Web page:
Ever since I have been reading this message board I have been very careful to overlook the word putz. wally used it, now everyone does.
When I was a child my I once called my dad a putz ad I had never seen him get so angry. He turned all red and started breathing fire. He confronterd me with “do you know what that means!?! Don’t you EVER call me that again!!!”
I was just joking for goodness sake.
Seeing it on the board still startles me.
Guess what dad?
PUTZ PUTZ PUTZ PUTZ!!!
just my pointless mundane thought for the day…
:wally that is the symbol I meant in the post
In 1928, S.J. Perelman, one of America’s wittiest writers, outlined “the 18 steps by which the harmless clod becomes the actively disagreeable outlaw…” Interesting to note how many of these Yiddish words have found their way into English usage!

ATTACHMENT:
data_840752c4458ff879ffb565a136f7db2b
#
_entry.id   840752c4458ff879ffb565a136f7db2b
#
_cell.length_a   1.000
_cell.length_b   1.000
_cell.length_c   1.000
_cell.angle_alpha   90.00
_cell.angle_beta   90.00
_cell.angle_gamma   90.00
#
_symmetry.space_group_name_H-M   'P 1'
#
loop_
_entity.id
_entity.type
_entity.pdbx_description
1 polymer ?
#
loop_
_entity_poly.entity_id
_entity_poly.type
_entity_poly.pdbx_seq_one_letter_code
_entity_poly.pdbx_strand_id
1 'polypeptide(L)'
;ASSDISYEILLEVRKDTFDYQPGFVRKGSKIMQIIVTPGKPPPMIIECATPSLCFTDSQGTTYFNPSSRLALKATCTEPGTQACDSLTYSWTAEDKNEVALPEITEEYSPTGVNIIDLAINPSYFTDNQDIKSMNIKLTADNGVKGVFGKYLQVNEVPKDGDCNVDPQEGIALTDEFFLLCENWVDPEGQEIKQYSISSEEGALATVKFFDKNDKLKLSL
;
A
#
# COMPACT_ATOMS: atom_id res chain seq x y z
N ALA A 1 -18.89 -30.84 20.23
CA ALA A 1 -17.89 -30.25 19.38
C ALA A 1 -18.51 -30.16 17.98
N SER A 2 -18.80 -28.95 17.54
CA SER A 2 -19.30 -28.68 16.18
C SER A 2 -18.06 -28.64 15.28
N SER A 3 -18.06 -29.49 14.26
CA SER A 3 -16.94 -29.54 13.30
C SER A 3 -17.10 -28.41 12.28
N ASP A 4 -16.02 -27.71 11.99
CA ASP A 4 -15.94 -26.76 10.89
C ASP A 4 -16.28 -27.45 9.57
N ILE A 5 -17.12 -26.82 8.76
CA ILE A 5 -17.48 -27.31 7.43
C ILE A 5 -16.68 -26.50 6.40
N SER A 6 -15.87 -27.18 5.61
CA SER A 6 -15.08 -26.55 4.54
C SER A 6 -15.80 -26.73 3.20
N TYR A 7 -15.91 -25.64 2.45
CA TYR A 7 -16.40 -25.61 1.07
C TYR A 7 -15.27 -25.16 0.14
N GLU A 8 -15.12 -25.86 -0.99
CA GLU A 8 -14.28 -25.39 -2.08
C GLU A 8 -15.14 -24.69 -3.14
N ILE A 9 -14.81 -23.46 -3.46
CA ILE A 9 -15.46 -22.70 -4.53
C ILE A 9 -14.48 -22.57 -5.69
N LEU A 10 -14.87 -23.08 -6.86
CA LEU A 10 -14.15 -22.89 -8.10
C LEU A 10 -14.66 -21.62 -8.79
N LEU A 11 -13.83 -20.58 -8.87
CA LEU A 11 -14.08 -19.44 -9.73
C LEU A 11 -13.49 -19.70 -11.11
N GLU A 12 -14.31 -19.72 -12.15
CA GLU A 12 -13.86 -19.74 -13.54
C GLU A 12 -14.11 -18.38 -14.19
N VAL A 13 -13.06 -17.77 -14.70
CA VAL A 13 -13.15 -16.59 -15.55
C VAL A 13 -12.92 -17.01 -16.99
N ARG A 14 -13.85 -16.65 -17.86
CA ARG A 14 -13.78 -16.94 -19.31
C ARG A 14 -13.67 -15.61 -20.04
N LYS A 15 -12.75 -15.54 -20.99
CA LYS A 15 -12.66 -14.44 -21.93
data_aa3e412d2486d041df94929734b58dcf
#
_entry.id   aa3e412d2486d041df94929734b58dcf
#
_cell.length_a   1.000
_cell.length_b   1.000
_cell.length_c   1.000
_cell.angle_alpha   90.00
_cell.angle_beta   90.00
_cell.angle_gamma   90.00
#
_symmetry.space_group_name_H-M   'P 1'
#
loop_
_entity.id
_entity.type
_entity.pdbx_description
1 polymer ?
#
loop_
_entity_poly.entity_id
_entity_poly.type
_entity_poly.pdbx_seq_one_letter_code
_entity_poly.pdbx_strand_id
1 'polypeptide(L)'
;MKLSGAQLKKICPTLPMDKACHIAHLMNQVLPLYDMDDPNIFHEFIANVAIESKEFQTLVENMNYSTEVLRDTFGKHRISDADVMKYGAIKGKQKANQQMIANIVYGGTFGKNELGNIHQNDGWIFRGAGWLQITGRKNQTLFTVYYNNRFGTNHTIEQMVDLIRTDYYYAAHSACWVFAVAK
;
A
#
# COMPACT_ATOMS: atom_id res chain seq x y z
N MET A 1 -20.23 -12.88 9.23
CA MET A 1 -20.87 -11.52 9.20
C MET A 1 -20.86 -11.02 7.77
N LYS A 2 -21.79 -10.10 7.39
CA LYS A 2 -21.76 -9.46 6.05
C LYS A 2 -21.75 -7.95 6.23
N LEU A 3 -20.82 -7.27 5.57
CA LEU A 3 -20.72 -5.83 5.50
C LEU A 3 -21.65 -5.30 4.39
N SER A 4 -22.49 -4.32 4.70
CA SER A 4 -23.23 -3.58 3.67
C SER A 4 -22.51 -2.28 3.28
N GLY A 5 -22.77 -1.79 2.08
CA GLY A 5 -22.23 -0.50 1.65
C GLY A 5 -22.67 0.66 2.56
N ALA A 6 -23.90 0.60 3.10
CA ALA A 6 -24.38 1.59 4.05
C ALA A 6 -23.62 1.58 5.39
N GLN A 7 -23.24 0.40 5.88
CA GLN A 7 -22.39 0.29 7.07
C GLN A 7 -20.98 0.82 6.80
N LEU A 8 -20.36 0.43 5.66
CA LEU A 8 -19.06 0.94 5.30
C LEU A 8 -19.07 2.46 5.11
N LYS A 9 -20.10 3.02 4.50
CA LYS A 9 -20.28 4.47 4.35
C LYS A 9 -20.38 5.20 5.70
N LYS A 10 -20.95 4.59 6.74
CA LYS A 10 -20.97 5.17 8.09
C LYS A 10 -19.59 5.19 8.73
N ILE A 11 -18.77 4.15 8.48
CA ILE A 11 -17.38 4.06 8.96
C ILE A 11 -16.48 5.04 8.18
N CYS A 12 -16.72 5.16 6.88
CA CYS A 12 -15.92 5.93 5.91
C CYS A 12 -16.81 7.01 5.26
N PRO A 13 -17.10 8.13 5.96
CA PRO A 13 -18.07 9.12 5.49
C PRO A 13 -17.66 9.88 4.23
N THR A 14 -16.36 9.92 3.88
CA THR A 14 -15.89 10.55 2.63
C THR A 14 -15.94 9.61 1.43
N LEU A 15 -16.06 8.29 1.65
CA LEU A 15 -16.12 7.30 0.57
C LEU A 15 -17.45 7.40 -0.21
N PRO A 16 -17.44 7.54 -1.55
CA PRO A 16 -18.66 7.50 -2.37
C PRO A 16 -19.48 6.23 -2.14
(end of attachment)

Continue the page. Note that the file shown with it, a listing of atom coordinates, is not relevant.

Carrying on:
Schmegeggie (my personal favourite)
Potz (with an umlaut).
Spellings are Perelman’s.
Can anyone enlighten this goyim as to the subtle differences between a Pascudnick, a Pascudnyack, and a Pascudstveh?
Hmmm. “Putz” is Yiddish for “penis”.
“Putzen” is German for “to wash”.
Ah, for the good old days of the Fifties and Sixties, when Yiddish was all America’s second language. Some of it even got past TV’s censors!
Putzen would also be the plural form of putz, I presume.
Hmm, and where does “meshuggenah” fit into this?
ok yes putzen mean to wash in german but it is pronounced like put with a zen so it doesn’t work in that way.
Ok I just realized how garbled that is
“Putzen” means, “to polish”, BTW. Not that that makes it any better
Thanks, Coldfire. “Wir putzen das Auto.” (From an old German class.) I typed faster than I was thinking.
Hmmm… could one say, “Ich putze mein Putz?”